Officials in a Wyoming school district are consulting with area businesses on how best to teach academics as well as jobs skills at a new high school.

Students enrolled in the school will be placed in an academy focused on a career path, which may change and will determine students’ classes and school work.

The goal, officials say, is for academic lessons to be taught with consideration of students’ career interests, ranging from photography and engineering to agriculture and geography. 

Suggestions from local businesses and industries will help define the curriculum for a planned new high school system in the Natrona County School District.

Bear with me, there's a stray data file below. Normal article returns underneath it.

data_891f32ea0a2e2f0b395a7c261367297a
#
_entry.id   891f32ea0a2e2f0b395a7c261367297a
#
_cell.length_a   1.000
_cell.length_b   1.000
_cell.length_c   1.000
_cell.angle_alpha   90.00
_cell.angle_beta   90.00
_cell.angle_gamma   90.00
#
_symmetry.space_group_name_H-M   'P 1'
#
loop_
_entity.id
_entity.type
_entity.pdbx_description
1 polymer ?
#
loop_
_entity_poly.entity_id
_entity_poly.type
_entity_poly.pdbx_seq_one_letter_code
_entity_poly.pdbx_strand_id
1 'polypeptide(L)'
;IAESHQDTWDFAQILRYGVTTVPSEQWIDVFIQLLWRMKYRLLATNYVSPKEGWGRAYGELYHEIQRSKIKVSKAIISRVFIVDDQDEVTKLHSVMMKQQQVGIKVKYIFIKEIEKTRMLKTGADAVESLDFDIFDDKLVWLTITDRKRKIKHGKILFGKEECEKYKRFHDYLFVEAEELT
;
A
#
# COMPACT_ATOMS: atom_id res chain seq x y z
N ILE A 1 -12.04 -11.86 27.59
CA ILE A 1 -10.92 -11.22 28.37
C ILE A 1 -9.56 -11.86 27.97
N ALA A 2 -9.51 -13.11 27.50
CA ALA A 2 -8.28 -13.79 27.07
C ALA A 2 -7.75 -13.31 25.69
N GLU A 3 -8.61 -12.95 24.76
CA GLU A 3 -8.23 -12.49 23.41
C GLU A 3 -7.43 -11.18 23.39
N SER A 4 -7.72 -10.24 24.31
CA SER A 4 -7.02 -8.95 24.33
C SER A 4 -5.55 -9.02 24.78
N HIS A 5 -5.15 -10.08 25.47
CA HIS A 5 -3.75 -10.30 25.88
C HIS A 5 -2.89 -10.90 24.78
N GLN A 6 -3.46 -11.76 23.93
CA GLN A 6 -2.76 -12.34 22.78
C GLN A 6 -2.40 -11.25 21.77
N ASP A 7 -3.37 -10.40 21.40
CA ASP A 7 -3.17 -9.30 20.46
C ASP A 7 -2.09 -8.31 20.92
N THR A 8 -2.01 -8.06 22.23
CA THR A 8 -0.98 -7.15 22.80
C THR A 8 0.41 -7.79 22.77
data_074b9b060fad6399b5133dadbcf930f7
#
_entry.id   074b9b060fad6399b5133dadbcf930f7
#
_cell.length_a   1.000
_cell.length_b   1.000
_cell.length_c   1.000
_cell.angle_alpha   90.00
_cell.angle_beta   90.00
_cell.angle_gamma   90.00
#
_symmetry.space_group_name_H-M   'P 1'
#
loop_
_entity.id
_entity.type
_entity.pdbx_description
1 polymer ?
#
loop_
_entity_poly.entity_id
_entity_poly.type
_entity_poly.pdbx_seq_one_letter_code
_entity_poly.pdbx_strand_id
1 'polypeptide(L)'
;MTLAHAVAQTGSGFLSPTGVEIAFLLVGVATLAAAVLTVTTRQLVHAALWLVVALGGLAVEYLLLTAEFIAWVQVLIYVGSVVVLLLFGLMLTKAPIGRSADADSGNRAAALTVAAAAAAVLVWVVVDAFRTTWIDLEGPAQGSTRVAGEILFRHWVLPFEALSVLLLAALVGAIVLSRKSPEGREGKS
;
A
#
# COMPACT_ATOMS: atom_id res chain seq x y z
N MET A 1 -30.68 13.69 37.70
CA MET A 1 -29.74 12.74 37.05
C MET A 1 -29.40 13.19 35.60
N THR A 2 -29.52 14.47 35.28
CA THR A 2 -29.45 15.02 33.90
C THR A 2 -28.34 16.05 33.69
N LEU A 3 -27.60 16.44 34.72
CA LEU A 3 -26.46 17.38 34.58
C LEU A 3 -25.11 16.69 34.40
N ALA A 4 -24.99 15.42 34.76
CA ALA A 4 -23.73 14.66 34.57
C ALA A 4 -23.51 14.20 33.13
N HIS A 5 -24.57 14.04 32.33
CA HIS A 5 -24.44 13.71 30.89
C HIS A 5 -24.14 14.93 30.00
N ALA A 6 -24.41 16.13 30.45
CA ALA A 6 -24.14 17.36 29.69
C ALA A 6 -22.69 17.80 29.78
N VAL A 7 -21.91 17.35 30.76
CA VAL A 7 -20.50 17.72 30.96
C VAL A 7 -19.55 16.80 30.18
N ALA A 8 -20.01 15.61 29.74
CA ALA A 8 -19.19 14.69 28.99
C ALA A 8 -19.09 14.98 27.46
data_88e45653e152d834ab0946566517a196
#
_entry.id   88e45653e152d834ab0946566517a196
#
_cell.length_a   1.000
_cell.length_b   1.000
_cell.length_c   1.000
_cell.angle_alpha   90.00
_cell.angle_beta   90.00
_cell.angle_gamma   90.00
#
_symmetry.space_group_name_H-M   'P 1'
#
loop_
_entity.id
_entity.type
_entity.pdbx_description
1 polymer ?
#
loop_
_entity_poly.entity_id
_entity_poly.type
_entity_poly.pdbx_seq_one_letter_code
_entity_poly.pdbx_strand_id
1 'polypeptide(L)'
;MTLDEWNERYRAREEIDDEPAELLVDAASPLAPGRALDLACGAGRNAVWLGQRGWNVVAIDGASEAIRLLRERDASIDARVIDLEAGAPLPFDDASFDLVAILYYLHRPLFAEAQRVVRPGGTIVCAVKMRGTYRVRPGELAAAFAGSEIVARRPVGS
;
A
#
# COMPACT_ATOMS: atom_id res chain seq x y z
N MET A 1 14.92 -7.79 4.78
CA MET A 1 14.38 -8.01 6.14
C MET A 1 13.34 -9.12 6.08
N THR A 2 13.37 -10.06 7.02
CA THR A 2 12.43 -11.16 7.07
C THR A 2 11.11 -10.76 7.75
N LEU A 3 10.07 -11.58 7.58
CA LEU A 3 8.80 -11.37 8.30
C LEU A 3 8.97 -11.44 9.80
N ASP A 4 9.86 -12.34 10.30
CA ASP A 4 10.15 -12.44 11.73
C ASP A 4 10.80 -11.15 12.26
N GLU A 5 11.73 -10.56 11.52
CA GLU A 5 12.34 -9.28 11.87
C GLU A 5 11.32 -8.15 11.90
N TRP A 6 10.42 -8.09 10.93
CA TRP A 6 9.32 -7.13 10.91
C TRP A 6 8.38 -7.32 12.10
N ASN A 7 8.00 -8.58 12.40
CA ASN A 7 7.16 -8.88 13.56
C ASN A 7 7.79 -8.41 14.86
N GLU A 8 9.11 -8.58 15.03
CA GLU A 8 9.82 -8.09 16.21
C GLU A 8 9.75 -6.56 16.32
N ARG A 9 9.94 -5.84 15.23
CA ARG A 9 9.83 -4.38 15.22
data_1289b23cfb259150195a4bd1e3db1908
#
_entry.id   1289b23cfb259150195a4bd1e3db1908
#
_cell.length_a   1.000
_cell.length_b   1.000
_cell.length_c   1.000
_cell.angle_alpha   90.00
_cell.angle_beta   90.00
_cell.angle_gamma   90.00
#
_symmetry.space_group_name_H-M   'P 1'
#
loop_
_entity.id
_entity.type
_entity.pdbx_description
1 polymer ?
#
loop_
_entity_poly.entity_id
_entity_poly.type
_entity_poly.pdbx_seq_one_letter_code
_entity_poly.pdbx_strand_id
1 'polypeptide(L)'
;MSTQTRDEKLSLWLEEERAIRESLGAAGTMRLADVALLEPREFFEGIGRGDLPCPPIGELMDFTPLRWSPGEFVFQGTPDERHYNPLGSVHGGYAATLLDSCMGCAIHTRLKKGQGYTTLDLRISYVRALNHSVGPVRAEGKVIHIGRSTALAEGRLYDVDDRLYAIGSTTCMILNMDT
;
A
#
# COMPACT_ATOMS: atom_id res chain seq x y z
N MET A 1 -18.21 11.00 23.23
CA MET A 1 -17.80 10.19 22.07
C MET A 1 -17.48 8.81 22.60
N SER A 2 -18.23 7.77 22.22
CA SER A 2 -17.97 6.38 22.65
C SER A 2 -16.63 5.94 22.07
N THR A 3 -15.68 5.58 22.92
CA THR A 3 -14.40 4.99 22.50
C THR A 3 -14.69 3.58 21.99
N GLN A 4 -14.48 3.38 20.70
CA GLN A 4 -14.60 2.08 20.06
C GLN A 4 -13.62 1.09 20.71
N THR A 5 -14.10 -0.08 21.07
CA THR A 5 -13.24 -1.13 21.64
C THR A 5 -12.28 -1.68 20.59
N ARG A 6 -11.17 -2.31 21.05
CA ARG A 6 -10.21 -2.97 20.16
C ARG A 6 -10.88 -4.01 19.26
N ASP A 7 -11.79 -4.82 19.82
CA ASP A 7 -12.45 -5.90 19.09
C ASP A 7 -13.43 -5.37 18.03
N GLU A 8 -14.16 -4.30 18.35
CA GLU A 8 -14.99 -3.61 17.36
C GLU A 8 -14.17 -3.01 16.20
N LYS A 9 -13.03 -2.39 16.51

School district faculty and professionals from business and industry met last week to discuss how the new system will teach practical career skills along with academic knowledge. Discussion covered the skills students should have when they graduate and sequences of courses needed to reach those goals.

District officials plan to incorporate the business and industry input into the curriculum.

“We actually had industry change our thinking today,” said Kelly Hornby, NCSD executive director of curriculum and instruction.

Students will choose a study focus based in one of four academies that concentrate on possible career areas. They will start early in high school preparing for advanced classes at a shared high school, the Center for Advanced and Professional Studies, that will be built as part of the district’s massive high school construction/renovation project.

Continue reading: Star-Tribune (Casper, Wyo.)

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